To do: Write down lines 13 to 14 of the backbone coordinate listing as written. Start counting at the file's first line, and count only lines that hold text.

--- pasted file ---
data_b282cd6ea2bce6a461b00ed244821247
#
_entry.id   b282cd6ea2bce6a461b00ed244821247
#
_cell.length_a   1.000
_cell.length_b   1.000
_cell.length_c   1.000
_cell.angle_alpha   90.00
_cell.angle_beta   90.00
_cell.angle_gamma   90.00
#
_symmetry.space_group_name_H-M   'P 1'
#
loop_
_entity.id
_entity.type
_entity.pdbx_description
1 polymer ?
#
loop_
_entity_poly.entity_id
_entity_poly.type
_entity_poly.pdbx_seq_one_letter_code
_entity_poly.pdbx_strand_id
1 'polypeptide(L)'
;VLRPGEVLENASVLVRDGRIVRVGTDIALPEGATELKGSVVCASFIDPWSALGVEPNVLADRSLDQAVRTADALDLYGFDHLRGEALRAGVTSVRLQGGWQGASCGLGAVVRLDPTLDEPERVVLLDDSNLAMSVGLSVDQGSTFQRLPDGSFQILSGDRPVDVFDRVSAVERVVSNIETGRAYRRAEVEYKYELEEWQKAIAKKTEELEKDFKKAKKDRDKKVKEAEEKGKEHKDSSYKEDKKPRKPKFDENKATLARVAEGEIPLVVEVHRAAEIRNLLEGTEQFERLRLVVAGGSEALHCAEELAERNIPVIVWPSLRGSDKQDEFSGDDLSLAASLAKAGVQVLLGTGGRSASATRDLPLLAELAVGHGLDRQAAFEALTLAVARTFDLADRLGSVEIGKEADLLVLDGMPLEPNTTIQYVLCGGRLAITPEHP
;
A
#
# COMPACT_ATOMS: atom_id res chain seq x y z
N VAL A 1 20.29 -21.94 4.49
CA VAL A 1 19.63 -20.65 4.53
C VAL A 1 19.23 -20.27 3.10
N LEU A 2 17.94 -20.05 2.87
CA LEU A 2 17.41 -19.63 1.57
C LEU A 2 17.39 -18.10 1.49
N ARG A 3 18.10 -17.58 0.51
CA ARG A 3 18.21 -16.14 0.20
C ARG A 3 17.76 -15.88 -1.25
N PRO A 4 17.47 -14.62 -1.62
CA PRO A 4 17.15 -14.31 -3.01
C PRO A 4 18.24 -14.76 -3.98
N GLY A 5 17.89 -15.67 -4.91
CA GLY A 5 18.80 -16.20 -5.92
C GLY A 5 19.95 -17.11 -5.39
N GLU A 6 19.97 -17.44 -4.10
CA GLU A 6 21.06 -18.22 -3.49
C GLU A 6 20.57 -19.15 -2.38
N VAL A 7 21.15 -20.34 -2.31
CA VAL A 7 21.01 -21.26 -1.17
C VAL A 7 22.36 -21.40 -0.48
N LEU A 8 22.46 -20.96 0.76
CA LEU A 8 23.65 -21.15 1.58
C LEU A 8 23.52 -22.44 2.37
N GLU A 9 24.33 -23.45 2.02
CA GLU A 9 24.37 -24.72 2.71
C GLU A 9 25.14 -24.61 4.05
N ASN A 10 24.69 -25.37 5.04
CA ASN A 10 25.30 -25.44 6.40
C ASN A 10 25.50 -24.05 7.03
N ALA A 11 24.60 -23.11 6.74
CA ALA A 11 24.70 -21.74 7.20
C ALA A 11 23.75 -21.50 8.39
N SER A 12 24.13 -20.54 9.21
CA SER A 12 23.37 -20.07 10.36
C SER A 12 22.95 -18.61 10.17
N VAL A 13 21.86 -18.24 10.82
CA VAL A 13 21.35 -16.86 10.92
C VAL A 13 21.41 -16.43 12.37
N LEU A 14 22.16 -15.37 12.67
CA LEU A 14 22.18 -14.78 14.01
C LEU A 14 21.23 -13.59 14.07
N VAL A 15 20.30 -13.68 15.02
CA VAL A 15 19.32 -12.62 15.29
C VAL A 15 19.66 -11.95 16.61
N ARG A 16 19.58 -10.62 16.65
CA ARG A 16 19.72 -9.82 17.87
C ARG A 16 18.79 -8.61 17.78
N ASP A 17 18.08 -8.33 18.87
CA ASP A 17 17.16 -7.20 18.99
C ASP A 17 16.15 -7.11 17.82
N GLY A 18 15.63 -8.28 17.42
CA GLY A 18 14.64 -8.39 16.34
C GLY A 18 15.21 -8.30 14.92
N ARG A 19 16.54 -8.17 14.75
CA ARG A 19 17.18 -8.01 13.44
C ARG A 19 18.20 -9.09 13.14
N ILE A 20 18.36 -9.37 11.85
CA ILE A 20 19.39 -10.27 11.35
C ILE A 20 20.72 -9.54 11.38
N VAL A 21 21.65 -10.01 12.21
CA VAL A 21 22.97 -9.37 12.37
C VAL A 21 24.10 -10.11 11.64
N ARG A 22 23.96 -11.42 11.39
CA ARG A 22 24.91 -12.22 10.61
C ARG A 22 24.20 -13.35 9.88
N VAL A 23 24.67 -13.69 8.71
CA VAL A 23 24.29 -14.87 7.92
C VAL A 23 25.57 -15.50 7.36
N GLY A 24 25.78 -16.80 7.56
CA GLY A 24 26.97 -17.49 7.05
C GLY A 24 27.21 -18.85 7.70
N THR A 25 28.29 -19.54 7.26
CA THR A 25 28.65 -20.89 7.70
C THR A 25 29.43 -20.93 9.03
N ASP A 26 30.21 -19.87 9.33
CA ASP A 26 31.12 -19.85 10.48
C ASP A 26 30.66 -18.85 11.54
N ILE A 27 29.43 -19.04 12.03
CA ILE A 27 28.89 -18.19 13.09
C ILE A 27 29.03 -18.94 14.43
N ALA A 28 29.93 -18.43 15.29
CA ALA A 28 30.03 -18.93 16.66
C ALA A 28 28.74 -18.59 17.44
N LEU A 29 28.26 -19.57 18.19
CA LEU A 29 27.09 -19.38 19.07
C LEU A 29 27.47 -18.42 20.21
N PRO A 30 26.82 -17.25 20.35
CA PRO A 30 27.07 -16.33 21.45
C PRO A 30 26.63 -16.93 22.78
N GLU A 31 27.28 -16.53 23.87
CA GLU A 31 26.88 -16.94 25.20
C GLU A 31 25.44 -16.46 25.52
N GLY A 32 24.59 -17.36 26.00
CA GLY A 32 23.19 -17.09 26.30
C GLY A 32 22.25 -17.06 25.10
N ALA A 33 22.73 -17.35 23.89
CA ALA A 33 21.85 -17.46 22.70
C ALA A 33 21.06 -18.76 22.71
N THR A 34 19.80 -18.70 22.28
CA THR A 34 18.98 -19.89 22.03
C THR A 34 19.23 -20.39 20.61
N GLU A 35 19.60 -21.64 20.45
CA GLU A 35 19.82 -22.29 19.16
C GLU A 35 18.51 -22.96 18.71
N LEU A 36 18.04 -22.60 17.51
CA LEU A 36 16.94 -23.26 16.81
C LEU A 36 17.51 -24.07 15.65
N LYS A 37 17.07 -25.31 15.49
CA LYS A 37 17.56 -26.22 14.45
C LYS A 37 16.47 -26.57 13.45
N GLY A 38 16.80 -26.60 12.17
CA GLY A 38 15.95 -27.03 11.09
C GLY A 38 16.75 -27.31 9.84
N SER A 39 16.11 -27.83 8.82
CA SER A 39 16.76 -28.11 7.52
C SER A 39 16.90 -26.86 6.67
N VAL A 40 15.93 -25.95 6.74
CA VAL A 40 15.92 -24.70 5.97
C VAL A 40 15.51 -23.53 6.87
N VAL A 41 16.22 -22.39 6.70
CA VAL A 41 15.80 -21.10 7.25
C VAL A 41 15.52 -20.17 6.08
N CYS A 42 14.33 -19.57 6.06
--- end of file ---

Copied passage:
#
loop_